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This is my heartbeat, says Fern

The Christmas season is fast upon us, and so the the call to to reach out to those in need is close. However, the need does not end when the holidays do, as the example of Fern Wade and Hands of Love Ministry demonstrates.

For 31 years now, Mrs Wade has, with the help of volunteers and donations, reached out to Bermuda's neediest and most vulnerable. Unfortunately, she has seen poverty grow over the years, and now, more than ever, the hardships faced by those in poverty has grown more urgent.

“Children are not going to school because of no food,” Mrs Wade explained.

She shared a story of a young mother who called the ministry for assistance. She and her husband were doing everything possible to keep a roof over their heads, but that was taking food away from the table and lunchboxes. This young mother's greatest fear was that if she sent her children to school hungry, and the school reported it, she could lose her children.

“It's a growing problem . . . It's quite serious,” Mrs. Wade shared.

“When our children go hungry, it is everyone's problem.”

Once upon a time, homelessness in Bermuda tended to be limited to older men, often with mental or emotional disabilities, or drug or alcohol addictions. Today, though, those on the streets extend to families living in cars.

“We've even found teenagers, as young as 16, 17, 18, living in parks.”

This Sunday, Hands of Love will host its 31st annual Christmas Meal on the Street. The organisation usually serves between 250 and 350 meals out of Bull's Head Car Park. Several schools on the Island have also committed to supporting the ministry this Christmas through the Shoe Boxes of Love and food drives. Shoe Boxes of Love are shoe boxes filled with toothpaste, a toothbrush, comb, deodorant, powder, shampoo, a small face cloth, towel and a pair of socks.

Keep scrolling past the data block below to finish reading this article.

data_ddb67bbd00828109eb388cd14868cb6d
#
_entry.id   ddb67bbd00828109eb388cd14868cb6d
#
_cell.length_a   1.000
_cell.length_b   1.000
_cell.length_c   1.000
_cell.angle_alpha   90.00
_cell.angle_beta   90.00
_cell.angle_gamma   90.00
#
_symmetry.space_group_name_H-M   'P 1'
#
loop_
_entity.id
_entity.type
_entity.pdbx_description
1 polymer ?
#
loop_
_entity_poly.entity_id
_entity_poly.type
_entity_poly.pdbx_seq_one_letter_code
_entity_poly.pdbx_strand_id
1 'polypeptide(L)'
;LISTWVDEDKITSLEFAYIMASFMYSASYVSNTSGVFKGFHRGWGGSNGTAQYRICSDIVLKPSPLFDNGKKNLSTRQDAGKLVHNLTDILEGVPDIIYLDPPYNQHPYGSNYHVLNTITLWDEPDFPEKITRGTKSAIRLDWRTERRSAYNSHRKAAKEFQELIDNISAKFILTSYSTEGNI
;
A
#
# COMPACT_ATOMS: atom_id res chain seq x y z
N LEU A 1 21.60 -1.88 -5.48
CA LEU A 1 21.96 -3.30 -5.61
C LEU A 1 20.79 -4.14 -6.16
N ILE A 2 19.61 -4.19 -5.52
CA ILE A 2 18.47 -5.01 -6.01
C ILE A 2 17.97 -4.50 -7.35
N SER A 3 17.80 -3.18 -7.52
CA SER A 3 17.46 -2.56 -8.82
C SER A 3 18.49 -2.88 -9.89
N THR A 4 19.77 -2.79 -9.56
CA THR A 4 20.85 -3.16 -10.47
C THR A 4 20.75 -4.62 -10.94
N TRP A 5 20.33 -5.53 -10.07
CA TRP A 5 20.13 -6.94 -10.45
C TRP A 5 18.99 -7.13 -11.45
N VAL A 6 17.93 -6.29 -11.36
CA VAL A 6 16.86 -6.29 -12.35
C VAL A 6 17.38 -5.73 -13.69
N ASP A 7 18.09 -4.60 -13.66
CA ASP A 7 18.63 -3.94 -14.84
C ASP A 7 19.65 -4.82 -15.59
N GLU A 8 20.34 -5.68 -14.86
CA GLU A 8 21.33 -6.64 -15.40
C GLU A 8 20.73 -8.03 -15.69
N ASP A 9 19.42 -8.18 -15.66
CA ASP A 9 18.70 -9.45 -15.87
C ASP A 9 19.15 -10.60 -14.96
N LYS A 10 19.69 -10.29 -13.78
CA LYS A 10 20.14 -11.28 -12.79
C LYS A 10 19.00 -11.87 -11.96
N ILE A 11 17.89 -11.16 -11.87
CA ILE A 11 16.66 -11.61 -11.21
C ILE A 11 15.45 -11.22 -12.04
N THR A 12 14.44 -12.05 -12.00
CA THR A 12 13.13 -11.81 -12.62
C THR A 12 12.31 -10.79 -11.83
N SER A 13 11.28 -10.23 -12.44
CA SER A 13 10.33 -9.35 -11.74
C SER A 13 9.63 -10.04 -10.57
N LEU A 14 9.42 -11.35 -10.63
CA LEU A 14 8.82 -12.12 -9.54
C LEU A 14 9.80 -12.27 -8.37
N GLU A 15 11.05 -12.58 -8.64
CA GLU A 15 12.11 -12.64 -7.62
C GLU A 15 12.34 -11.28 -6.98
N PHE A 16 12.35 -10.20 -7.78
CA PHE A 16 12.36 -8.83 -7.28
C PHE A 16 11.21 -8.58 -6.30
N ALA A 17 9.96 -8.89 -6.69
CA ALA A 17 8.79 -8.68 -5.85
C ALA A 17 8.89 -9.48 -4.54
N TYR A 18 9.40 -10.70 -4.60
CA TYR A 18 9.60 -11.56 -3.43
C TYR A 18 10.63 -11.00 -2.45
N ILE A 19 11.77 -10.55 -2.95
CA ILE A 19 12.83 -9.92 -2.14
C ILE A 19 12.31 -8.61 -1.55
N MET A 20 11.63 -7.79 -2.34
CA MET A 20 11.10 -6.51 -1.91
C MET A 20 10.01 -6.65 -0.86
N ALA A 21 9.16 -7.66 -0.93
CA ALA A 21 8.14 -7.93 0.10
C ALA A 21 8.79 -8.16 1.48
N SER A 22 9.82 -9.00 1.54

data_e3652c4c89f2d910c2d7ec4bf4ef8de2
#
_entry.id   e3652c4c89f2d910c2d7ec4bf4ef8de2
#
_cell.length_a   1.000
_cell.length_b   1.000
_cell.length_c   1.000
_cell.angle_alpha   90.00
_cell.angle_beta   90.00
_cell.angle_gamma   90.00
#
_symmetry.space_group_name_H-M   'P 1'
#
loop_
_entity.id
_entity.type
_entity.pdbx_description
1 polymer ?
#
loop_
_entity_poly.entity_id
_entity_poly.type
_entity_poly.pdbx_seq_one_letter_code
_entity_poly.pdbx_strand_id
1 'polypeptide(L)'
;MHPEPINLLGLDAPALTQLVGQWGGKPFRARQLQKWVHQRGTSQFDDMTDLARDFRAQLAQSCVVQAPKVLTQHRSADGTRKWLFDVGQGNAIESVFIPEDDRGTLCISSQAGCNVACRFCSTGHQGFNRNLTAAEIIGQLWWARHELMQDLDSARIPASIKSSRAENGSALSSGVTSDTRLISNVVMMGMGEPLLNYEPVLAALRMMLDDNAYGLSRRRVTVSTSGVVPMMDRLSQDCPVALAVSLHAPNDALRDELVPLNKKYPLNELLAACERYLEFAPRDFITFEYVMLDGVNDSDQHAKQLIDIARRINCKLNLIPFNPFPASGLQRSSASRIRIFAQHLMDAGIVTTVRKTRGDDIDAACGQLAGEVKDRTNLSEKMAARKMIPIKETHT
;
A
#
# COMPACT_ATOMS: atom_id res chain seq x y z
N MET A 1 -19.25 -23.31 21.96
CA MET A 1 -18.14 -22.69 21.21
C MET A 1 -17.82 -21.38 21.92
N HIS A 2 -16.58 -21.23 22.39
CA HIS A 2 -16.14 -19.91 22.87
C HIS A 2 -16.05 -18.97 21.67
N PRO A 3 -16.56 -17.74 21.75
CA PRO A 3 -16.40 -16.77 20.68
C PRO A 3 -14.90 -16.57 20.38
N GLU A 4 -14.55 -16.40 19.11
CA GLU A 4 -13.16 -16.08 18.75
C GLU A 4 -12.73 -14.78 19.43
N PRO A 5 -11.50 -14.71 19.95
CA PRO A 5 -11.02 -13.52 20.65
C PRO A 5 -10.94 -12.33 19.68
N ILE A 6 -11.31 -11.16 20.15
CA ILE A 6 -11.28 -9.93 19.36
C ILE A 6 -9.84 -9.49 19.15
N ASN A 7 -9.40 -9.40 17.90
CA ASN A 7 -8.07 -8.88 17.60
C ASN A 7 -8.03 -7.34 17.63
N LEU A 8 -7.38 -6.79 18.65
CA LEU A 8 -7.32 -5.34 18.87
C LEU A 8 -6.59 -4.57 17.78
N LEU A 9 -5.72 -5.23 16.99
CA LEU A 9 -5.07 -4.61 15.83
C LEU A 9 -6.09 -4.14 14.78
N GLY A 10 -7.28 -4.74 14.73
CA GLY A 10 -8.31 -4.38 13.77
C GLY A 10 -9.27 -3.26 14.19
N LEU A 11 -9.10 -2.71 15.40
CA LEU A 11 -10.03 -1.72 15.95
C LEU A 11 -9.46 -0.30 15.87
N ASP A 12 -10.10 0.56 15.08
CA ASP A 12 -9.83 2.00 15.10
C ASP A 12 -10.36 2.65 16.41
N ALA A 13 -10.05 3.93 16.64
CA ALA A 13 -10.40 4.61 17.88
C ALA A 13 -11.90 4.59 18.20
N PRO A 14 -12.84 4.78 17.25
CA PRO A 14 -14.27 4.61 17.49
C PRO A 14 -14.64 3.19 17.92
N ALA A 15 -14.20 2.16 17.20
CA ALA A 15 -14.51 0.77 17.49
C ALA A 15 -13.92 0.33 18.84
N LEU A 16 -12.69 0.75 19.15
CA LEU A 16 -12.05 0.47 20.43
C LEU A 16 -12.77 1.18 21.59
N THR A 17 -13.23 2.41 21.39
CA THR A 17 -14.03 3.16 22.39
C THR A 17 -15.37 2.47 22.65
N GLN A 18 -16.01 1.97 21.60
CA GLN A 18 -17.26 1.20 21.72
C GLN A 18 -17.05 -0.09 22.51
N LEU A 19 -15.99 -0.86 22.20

They will be distributed on December 23, to help eliminate the possibility of the boxes being sold for money or other items.

Winter is also a challenging time for many of Bermuda's neediest, especially for the homeless, when cold, wet nights are common.

Through the months of January and February, Hands of Love serves soup on the streets on Monday and Thursday nights, as well as host their annual blanket drive.

The public are invited to donate clean blankets that can be given out.

“In Bermuda, we are small enough, we can do something about poverty, if we were more neighbourly,” Mrs Wade said.

She would love to see schools and churches open their halls and basements as a place for those in need to sleep and wash, allowing people to come in off the streets.

“It doesn't cost much,” Mrs Wade said.

Of course, individuals are welcome to make donations to allow Hands of Love to continue their works of charity. In addition to financial donations and grocery gifts, the group would also benefit from contributions of curtains, pots and pans, dishes and children's clothes.

Items should be in good, clean condition. Unfortunately, many items dropped off at the ministry's location on Camp Hill in Warwick are left in terrible condition, leaving the group with the task of trashing the items the moldy and smelly items themselves.

“I love my community, I love serving Bermuda,” Mrs Wade said.

In fact, she often heads to her own cupboards to provide food for items.

“This is my heartbeat.”

To assist Hands of Love, you can contact them by calling 238-7368, or through their post office box, PO Box HM3281, Hamilton, HMPX.

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Published December 11, 2010 at 1:00 am (Updated December 11, 2010 at 3:22 pm)

This is my heartbeat, says Fern

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